“American Crime Story” viewers took to social media on Tuesday night to comment on one of the most controversial scenes in season 1 thus far. In the powerful scene, O.J. Simpson’s (Cuba Gooding, Jr.) defense attorney, F. Lee Bailey (Nathan Lane), dropped the “n-word” six times as he cross-examined detective Mark Fuhrman (Steven Pasquale).
Fuhrman, who discovered important evidence at the crime scene, was alleged to have a history of using the racial slur. In the moving scene, Lane’s Bailey said that the racist term is “the most powerful word in the English language” before threatening to “impale” Pasquale’s Fuhrman. As he questioned the LAPD detective, the defense attorney used the word multiple times, mirroring what actually happened during the O.J. Simpson trial. And just as it did more than two decades ago, the use of the “n-word” in court stunned viewers Tuesday night.
After the episode aired, Gooding, Jr. defended the show’s use of the word, saying that not censoring the racist slur and letting people hear it on television is “important.”
“Our job as artists is to reflect the ills of society sometimes and to find a truth in that, and I think you can’t start the healing process until you recognize the truth and all of its ugly warts and all,” he told PEOPLE.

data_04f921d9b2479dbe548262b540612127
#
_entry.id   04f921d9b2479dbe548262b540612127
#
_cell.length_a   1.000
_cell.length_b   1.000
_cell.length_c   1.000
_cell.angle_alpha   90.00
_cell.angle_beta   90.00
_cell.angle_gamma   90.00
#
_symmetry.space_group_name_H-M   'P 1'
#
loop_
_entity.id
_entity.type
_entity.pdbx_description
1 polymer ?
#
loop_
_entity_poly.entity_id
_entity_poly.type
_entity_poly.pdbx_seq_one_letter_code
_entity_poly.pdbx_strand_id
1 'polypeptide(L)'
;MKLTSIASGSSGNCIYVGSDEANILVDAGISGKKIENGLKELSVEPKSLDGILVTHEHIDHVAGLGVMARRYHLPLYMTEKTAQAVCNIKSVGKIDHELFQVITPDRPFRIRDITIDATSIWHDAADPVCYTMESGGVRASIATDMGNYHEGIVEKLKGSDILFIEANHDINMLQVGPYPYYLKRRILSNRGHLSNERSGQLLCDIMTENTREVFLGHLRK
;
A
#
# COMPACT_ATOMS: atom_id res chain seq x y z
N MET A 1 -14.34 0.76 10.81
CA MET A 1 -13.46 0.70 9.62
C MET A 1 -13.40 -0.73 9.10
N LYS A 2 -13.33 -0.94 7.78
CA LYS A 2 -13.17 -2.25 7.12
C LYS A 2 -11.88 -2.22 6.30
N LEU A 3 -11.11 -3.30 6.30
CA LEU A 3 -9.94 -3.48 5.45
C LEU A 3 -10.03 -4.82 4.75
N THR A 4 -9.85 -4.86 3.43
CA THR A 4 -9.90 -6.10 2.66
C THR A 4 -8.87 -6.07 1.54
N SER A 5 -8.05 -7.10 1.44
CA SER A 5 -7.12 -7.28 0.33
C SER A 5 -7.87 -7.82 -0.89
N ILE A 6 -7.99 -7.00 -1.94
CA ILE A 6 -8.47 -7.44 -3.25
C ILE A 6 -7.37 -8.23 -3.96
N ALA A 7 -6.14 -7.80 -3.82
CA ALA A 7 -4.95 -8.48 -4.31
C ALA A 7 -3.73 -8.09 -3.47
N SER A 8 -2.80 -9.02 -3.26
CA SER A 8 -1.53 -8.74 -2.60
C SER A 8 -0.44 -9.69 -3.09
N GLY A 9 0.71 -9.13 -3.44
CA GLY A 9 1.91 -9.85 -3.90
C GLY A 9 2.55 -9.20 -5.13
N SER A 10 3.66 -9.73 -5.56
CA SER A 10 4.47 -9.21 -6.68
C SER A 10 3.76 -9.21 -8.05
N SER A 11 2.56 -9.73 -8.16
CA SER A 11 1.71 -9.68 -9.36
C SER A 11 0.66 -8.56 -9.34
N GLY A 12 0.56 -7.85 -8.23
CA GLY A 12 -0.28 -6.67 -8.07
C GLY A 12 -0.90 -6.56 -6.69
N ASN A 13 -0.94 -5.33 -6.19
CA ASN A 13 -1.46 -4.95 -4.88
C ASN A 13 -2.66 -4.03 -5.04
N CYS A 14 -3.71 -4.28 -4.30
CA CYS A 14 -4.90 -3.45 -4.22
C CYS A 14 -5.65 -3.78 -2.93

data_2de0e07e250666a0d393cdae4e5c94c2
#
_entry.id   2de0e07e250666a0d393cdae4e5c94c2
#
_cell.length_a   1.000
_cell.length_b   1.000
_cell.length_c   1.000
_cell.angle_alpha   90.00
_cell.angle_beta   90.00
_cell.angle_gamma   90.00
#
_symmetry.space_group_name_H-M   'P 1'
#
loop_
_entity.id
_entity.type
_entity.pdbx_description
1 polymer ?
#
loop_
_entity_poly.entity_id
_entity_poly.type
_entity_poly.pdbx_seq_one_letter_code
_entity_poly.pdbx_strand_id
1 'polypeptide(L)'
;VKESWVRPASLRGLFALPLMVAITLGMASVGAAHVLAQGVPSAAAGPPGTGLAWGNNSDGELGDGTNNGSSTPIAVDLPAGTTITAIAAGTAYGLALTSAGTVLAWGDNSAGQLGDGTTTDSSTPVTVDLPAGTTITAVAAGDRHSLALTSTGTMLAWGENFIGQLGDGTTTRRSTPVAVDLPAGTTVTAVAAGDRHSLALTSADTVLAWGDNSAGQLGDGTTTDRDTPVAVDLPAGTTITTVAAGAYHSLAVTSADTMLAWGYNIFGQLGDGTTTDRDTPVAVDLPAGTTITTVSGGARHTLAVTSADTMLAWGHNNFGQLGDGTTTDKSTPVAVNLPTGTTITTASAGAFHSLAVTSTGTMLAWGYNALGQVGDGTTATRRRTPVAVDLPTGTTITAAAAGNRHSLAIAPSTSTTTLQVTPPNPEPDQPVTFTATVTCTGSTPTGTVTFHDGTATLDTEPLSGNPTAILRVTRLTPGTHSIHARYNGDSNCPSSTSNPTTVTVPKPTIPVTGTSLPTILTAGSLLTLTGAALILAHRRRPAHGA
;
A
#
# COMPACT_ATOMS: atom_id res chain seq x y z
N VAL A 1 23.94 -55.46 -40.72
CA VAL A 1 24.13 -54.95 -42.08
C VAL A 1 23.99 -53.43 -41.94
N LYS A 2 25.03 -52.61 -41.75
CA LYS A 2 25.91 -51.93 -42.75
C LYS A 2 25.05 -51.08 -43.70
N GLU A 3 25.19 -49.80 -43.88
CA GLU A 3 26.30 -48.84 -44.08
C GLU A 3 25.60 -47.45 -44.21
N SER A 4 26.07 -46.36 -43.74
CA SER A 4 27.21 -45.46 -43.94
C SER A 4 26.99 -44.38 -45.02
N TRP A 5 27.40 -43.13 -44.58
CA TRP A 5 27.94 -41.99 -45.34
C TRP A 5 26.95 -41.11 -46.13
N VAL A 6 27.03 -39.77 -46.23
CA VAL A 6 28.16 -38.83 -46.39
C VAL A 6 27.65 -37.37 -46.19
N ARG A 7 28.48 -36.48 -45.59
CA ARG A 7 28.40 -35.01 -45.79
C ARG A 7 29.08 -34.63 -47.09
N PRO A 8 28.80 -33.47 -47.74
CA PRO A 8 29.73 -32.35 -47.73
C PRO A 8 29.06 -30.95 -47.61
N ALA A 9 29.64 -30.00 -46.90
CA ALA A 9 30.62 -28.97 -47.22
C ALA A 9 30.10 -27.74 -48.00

The “American Crime Story” star also hinted at the next episode, in which the so-called Fuhrman tapes are featured, saying that it is “brutal” and that it was the “most upsetting” for him to shoot.
Meanwhile, “American Horror Story” actress Sarah Paulson, who plays the role of head prosecutor Marcia Clark in “The People v. O.J. Simpson,” recently opened up to Entertainment Weekly about the real-life Clark.
According to the actress, who admitted that she had the opportunity to meet Clark but opted not to, “I think a lot of people have misperceptions and perceptions about who she is and was.”
Paulson also recalled her own opinions of Clark during the famous trial, telling EW that, at the time, she was “completely susceptible” to what the media was saying about the prosecutor. It wasn’t until she had done her own research on Clark that she learned the truth about the woman made famous by the O.J. Simpson trial.
“I personally think there’s going to be a different view of her when this is over, I hope a more accurate view of the full person,” she said.
“American Crime Story: The People v. O.J. Simpson” airs Tuesdays at 10 p.m. ET on FX.